Home Applications & Case Studies ESA Opens Laboratory to Explore 3D Printing Capabilities for Space Missions

ESA Opens Laboratory to Explore 3D Printing Capabilities for Space Missions

The European Space Agency (ESA) opened the Advanced Manufacturing Laboratory at its facility in the UK. The new lab will focus on assessing new materials processes, joining techniques and 3D printing technologies for future space missions.

Andrew Barns, overseeing the new Advanced Manufacturing Laboratory, explains: “There’s a multitude of emerging technologies with apparent potential for producing stronger, lighter and cheaper spacecraft structures, but we have to be sure they are fully suitable for space with no show-stoppers.”

The lab will test possible suitable materials and manufacturing processes in their early development cycle in order to decide where to set the focus on for future technology investments. Besides being equipped with microscopes, an X-ray CT machines and a range of furnaces, the facility has also access to a metal 3D printer. Additionally, facilities on the adjacent Harwell campus can be used.

In regards to their 3D printing focus, the lab uses powder or wire feedstock for metal printing processes based on laser or electron beam. Researchers will look at aspects such as physical process parameters, the impact of powder material and the design procedures used to assess the effect of 3D printing upon the quality of parts.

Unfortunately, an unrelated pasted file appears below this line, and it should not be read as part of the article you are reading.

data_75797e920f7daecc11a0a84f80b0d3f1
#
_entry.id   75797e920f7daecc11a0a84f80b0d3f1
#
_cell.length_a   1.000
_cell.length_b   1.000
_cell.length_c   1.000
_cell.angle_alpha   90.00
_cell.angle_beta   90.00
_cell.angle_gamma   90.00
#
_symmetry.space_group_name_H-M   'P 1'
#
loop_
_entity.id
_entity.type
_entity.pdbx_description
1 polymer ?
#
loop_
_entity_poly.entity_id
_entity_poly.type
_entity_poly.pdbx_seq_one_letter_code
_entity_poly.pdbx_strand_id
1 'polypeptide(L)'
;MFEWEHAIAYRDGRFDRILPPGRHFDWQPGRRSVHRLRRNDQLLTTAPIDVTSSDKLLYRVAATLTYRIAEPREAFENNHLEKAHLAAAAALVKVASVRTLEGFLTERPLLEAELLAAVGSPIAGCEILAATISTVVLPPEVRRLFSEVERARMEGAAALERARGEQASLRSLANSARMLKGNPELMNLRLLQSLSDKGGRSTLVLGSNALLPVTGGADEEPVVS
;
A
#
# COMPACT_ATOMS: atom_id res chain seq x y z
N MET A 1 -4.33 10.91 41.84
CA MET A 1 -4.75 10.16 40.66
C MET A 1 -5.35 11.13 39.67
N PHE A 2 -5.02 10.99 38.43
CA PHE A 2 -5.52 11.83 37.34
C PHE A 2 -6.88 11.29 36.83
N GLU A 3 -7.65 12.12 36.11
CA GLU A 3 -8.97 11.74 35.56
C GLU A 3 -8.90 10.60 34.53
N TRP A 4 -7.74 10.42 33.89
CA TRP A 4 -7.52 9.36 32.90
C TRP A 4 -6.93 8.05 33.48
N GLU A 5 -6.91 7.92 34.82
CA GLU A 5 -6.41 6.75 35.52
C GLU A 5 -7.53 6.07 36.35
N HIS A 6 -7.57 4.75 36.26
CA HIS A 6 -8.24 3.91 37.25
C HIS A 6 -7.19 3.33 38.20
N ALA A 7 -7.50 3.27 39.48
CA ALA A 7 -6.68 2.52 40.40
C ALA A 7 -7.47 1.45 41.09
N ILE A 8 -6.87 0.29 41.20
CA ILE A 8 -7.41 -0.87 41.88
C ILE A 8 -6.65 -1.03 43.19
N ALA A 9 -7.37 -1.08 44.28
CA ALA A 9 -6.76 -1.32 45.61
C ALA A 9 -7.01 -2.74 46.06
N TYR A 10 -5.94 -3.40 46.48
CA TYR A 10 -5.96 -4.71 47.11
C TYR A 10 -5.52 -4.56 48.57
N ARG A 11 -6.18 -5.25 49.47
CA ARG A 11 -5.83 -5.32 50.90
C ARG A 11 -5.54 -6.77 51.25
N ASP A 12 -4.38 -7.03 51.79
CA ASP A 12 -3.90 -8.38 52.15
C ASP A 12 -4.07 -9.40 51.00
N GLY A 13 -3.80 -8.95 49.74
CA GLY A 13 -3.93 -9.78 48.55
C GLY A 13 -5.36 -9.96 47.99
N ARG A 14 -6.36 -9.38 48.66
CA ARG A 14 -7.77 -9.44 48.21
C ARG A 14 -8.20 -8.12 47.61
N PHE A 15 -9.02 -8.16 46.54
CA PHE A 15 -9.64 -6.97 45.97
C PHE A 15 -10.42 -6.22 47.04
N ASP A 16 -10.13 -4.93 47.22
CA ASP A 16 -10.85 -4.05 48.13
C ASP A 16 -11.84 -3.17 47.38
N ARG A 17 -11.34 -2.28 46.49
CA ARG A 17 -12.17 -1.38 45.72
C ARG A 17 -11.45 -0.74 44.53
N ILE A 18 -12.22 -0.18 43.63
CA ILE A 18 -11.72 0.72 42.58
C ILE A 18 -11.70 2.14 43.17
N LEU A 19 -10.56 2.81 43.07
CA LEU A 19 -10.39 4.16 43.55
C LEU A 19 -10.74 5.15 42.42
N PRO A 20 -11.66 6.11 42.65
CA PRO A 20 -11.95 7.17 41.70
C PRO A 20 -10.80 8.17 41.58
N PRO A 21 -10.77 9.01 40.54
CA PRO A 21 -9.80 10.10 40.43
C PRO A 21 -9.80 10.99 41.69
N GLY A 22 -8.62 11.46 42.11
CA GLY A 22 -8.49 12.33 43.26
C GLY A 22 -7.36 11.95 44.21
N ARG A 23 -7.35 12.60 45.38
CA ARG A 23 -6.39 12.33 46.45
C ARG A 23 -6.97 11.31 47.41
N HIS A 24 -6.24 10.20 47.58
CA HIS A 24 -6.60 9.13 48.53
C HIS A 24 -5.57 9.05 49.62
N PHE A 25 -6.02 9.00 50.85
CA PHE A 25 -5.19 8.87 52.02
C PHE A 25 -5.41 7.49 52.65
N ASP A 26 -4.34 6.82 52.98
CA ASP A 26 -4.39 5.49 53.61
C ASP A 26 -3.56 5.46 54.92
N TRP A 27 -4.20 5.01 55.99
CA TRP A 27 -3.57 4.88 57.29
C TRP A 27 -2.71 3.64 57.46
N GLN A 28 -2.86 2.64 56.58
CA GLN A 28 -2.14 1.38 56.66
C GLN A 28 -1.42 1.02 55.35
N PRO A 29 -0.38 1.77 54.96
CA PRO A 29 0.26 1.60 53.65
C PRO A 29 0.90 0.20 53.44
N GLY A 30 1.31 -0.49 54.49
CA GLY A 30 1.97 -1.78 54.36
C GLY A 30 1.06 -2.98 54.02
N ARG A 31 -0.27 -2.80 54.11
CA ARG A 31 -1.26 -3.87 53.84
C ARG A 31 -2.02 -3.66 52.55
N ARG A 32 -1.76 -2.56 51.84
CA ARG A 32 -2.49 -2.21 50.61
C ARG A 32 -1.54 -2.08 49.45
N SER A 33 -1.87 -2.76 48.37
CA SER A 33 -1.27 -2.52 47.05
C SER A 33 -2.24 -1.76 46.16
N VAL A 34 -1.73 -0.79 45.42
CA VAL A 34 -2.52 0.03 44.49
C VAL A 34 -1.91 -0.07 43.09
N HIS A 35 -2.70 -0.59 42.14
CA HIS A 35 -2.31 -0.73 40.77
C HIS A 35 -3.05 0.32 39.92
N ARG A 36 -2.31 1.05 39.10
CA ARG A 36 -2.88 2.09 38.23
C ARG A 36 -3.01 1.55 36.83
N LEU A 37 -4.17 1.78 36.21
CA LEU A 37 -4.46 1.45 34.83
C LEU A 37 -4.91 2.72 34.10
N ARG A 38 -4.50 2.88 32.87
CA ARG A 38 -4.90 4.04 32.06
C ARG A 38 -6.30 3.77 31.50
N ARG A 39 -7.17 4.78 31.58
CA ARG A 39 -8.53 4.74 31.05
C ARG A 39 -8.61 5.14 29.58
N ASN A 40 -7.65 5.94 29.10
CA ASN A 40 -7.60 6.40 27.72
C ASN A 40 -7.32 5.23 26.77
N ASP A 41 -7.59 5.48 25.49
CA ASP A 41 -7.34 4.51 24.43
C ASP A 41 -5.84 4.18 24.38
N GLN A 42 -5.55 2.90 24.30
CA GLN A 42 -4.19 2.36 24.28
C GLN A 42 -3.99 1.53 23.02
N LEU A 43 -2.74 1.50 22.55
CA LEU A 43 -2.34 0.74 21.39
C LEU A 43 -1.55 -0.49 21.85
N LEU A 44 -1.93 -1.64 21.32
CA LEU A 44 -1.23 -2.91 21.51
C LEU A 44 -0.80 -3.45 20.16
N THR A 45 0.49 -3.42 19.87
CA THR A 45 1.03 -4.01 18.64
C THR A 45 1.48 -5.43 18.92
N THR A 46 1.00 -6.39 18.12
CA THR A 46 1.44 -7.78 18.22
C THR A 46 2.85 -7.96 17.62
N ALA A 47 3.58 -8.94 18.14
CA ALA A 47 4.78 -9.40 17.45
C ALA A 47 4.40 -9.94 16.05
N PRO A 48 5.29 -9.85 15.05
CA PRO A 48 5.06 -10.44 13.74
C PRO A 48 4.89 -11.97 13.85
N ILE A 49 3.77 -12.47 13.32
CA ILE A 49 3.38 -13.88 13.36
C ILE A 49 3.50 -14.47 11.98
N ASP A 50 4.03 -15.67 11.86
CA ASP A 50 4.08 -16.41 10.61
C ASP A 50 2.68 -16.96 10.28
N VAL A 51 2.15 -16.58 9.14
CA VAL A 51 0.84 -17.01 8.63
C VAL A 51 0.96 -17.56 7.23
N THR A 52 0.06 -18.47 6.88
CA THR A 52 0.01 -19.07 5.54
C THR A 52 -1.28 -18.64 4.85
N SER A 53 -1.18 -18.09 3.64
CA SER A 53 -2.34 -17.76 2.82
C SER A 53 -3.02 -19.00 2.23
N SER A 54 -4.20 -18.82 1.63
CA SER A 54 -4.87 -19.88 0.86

The new lab will complement the efforts of the Materials and Electrical Components Laboratory at the Agency’s ESTEC technical centre in the Netherlands.

“The Harwell facility complements ESTEC by focusing on low technology readiness level investigations. Here, we’re operating on a different basis, looking at samples right down to the nanometre scale to understand their underlying structure, and how it relates to their physical properties, so we can really deliver an inside-out understanding of a candidate material or process and catch early technologies with high potential for space applications.

“This is exactly the sort of collaboration that brings the whole Harwell Campus community together at its best,” said Chris Bee, the Head of Business Development at the UK’s Science and Technology Facilities Council. “The laboratory is already driving projects in exciting new areas and though our focus is on components for space, we hope that the laboratory’s impact on the campus can extend well beyond. We hope that this will encourage innovation with the UK’s high-tech industry sectors, bringing us additional advanced engineering challenges to solve using our cutting-edge national facilities.”

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